Wes Anderson movies always have a creative and unique way of expressing themselves. When I see an Anderson movie, I know it’s his movie. "Isle of Dogs" was released April 13th this year and contains a large array of actors from Bryan Cranston, Edward Norton, Liev Schreiber, Bill Murray, Scarlett Johansson, etc. There are many elements that stood out to me like cinematography, camera positioning, and screenwriting but the reason this movie deserves to be seen is the amount of love that went into making this movie. While watching "Isle of Dogs," I realized that this movie was so much fun to make just because it was so much fun to watch.
The story follows a group of dogs that have been left, like all other dogs in the movie, on Trash Island to fend for themselves when they are found to have snout fever, a deadly disease to all humans. Everything sucks, and they all want to get back home when they encounter a little boy looking for his lost dog, Spots. They all try to help him get back and then problems ensue, as is expected. It is a very interesting plot story but nothing too complicated. The only things that would not make sense to a large audience would be the references made about Japanese culture, at least to me. I know there were a lot of nods to Japanese elements that I did not catch but I still respected the whole movie. One thing I did catch was the mayor of the main city, Megasaki, was named Kobayashi, as a nod to the famous Japanese hot dog eating contest winner. This is one of those examples of a "just for fun" reference to something non-serious.
When watching this movie in the theaters, there were a lot of trailers for children’s animated movies for the only reason that "Isle of Dogs" is a Claymation movie, which means that it is a shot-by-shot take of all small movements of clay figurines. Despite the trailers, the movie never seemed childlike, especially since it was not a happy-go-lucky story with no moral. It is definitely a more adult movie, especially with some graphic scenes involving blood.
Speaking of morals, Wes Anderson tackles a lot of current problems today in this movie. A huge issue is the idea of refugees and why the United States and other countries are forcibly removing them, for political and economic reasons instead of moral ones. Another allusion was the concept of a corrupt and unreasonable leader, which can be seen in many countries today. This movie is about dogs, after all, so Wes Anderson shows his love for canines without being cliché. Like most children movies today, the only things dogs do are smell each other’s butt or play dumb or do silly things. "Isle of Dogs" contains intelligent and vulnerable dogs with human personalities and they talk about issues that bother them. For example, there is a stray dog that bites even though he doesn’t want to or know why he does it. It gets into the emotional struggle between owner and man’s best friend, from the dog’s perspective. There is a lot of current and moral concepts that Wes Anderson tackles and executes beautifully.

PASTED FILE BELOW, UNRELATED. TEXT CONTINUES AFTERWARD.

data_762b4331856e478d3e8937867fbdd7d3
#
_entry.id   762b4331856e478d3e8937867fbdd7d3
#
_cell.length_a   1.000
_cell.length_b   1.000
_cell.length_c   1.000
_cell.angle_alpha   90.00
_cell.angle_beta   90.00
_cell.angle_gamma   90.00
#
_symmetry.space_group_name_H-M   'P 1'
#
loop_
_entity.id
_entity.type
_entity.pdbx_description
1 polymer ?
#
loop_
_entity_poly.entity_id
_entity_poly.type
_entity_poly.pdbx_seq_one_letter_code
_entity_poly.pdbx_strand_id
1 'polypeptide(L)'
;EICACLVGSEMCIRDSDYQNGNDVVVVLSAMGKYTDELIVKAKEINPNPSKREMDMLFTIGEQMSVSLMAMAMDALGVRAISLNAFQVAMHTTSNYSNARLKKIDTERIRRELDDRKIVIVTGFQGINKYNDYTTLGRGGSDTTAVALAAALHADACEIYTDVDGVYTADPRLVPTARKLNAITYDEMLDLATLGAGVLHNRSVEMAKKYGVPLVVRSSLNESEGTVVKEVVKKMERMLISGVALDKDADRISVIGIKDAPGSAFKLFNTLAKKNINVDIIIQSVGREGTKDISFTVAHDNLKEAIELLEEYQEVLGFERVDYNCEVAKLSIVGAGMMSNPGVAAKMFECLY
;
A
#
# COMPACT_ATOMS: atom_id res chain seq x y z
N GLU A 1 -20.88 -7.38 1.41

This is a Wes Anderson film, after all, and I could tell it was one even if I never looked it up because of his trademark camera work. There are many wide shots taken of a large room or field with all the characters interacting with each other in one long take. Most of the time, several events are happening at once on the screen and paying attention to any of them would still result in an enjoyable movie experience. An example from the movie occurs when the mayor is talking with his staff members about an issue. The left side of the screen has a rotating image switching every time someone else talks. The right side has a continual close-up of the typewriter paraphrasing the conversation on the left, getting closer with each turn of the left side. And again, all of this is being done with Claymation figurines that take a lot of time and patience to get right. To coin Wes Anderson as a genius would be an understatement.
5/5. This movie is for all audiences (at least old enough to see a little blood) that can enjoy true creativity and genius. A fun and enjoyable story that could only have been created by Wes Anderson. He also directed a Claymation before with his adaptation of "Fantastic Mr. Fox," originally a Roald Dahl book.